Another COVID-19 (Coronavirus) phishing campaign has been discovered — this one apparently operated by the Pakistan-based APT36, which is thought to be nation-backed. APT36 has been active since 2016, and possibly earlier, performing cyber espionage activity against Indian defense and government activities.
The first report on the new campaign came in a RedDrip Team (the Chinese security firm QiAnXin Technology) tweet on March 12, 2020: “Malicious document, pretending to be from the Government of #India with health advisory of Coronavirus, seems delivered by #Transparent Tribe (#ProjectM). Victims are lured to enable macro to execute #Crimson #RAT payload.”
Transparent Tribe is an alternative name for APT36. It comes from early research by Proofpoint that described the use of the Crimson RAT in a watering hole attack against Indian embassies in Saudi Arabia and Kazakhstan with links to a Pakistan origin.
Malwarebytes has analyzed the documents used in the latest campaign. It describes a spear-phishing email masquerading as the Indian government linking to a fake coronavirus health advisory as the lure.
The linked document contains two hidden macros that drop Crimson RAT. The first step is to create two directories with the names ‘Edlacar’ and ‘Uahaiws’, and it then checks the OS type. Based on the OS, it chooses either a 32-bit or 64-bit version of the RAT, and drops it, zipped, into the Uahaiws directory. From here it is unzipped using the ‘UnAldZip’ function, and the payload is dropped into the Edlacar directory and executed.
Crimson RAT, as described by MITRE ATT&CK, can steal credentials from browsers, uses a custom TCP protocol for C2 communication, can collect data from removable drives, can collect and exfiltrate emails from Outlook, can list files and directories and search for specified extensions, can list processes, can fetch files from the C2 server, can collect screen captures, can collect information on any installed anti-malware products, can collect machine and OS information, and can collect the MAC address and LAN IP.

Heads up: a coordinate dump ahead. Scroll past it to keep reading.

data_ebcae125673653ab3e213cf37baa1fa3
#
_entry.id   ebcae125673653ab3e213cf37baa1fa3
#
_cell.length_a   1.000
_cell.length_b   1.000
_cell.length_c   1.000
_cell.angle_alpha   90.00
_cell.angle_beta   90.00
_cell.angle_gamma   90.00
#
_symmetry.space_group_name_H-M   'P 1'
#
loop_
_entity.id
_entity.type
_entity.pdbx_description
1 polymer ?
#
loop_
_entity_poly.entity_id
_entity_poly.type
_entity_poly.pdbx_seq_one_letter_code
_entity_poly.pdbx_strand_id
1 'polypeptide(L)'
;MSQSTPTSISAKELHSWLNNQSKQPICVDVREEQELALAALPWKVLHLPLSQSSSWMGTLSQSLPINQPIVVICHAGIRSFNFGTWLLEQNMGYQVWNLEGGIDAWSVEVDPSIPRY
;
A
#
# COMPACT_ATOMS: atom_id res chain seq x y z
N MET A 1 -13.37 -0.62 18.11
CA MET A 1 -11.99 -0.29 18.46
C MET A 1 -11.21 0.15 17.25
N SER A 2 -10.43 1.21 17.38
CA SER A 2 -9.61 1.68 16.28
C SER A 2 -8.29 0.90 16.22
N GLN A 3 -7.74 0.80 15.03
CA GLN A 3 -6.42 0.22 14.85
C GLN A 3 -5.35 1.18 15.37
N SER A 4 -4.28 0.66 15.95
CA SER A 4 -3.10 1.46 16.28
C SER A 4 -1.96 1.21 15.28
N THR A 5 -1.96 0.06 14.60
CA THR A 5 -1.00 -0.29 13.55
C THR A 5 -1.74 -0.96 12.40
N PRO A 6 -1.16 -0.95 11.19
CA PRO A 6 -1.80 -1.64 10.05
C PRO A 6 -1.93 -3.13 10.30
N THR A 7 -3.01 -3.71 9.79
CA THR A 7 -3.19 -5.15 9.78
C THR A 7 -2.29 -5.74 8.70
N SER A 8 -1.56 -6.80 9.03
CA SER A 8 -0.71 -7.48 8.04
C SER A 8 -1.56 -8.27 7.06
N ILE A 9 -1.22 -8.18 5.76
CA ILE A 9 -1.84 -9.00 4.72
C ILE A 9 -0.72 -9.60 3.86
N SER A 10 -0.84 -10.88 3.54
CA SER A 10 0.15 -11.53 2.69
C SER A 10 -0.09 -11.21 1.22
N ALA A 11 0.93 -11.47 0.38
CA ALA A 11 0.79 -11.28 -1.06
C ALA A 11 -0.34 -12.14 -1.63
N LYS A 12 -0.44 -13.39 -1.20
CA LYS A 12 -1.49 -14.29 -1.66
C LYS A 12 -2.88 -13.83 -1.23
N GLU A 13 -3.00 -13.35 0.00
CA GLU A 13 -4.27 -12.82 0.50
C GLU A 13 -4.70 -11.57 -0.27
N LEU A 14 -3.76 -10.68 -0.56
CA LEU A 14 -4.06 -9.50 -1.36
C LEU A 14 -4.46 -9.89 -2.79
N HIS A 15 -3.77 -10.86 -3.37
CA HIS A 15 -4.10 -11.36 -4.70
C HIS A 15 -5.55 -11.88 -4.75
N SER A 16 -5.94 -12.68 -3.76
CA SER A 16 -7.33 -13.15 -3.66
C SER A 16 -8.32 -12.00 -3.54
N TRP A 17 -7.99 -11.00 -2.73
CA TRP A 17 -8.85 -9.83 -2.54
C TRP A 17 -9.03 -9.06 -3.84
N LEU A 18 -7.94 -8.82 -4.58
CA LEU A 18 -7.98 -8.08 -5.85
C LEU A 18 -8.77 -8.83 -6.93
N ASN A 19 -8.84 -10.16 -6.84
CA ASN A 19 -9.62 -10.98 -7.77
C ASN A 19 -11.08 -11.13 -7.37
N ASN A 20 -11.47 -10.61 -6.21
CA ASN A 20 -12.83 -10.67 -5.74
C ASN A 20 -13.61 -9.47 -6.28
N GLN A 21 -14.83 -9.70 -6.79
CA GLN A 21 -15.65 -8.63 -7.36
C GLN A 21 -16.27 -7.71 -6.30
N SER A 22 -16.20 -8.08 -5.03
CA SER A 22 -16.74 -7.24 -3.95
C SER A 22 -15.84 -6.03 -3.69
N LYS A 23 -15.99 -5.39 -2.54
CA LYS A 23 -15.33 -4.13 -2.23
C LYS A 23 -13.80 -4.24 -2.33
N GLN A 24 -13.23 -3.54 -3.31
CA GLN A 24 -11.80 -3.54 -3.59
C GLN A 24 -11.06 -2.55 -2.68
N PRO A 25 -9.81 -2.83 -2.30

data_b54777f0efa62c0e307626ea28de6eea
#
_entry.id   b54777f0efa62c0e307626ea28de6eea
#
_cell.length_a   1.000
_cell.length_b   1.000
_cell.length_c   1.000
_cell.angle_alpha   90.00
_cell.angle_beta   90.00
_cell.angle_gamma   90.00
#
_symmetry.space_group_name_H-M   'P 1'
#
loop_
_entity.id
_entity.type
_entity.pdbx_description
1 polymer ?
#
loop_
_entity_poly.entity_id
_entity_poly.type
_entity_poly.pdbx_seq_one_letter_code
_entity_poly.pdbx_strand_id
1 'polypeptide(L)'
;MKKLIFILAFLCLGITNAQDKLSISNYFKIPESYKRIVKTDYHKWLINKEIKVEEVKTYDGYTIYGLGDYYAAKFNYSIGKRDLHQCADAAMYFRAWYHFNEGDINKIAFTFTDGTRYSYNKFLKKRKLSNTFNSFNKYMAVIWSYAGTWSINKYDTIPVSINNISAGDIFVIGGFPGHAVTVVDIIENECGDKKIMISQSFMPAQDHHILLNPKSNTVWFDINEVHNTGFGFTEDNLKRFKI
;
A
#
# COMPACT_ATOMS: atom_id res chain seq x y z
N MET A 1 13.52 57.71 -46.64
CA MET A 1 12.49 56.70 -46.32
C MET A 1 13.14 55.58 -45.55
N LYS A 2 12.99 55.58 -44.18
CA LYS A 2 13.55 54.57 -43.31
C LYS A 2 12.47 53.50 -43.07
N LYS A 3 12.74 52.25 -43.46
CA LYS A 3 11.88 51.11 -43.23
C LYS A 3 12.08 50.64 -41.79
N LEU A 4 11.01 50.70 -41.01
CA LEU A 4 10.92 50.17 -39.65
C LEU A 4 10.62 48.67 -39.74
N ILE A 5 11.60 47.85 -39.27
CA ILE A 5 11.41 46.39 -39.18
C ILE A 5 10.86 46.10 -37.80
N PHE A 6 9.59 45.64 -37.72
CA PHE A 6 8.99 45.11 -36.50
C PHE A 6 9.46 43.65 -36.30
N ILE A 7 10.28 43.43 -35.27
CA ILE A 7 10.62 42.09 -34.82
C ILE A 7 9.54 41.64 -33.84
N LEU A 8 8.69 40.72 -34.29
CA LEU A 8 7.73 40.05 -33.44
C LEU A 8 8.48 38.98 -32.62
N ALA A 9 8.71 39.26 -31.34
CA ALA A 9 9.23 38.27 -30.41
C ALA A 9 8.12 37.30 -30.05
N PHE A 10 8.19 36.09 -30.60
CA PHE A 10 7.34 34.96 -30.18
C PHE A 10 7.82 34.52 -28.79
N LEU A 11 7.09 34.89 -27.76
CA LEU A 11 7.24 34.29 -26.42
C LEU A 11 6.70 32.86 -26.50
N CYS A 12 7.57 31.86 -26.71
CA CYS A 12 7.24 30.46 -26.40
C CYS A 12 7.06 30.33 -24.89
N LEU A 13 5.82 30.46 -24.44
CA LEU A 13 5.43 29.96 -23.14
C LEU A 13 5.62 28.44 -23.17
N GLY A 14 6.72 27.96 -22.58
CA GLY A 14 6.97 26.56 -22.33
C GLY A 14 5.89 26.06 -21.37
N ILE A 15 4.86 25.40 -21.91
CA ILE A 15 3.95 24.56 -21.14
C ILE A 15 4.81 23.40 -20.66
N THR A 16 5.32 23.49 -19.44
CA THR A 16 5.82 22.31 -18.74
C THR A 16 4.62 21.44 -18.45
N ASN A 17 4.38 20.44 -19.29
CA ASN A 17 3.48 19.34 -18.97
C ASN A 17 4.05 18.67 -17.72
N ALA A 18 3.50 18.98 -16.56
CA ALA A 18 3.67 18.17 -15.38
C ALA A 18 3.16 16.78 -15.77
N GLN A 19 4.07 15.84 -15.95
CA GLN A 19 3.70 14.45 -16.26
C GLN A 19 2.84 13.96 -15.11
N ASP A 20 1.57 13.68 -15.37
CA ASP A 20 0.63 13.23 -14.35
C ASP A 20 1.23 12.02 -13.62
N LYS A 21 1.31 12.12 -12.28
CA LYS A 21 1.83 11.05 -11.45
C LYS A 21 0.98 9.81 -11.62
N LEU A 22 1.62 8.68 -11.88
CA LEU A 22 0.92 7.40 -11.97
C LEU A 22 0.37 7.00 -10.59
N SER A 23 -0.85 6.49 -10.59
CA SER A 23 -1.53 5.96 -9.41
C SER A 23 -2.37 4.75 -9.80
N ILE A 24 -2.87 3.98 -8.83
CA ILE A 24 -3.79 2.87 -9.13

In this instance, says Malwarebytes, “Crimson RAT connects to its hardcoded C&C IP addresses and sends collected information about the victim back to the server, including a list of running processes and their IDs, the machine hostname, and its username.”
No information about any specific victim targets is given, so there is nothing yet publicly known about the extent of this campaign — nor even if, having been discovered — it has already been suspended.
The use of COVID-19 as a phishing lure is common and not unexpected — but this is no excuse for sensationalizing the situation. There have been numerous media reports about the Chinese nation-state APT Vicious Panda. Even Malwarebytes starts its report on this APT36 phishing campaign with the comment, “According to reports from…, many state-sponsored threat actors have already started to distribute coronavirus lures, including Chinese APTs: Vicious Panda, Mustang Panda…”
But there is no ‘Vicious Panda’. The name comes from Check Point, and is the title of a Check Point report. There is no mention of a Vicious Panda in the report. Indeed, the group is described as ‘unnamed’. It is true that it is described as an ‘APT’, but it is not linked in the report to the Chinese government. It is only thought to be in China.
Part of the argument for Chinese origin comes from the use of the RoyalRoad weaponizer, that has been widely used by Chinese groups. However, in July 2019, Anomali concludedthat the author had effectively commoditized the product and was now selling it to non-nation state criminal gangs.
It may be that when this ‘unnamed’ group becomes easily recognized, it will be called Vicious Panda because of the Check Point report (just as APT36 is also known as Transparent Tribe because of the Proofpoint report). It may be that it is Chinese. It may even be that it is a China state-sponsored group. But to baldly state the campaign described by Check Point was undertaken by a Chinese state-sponsored group known as Vicious Panda is premature and just wrong sensationalism. It highlights the care that must be taken before attribution is asserted.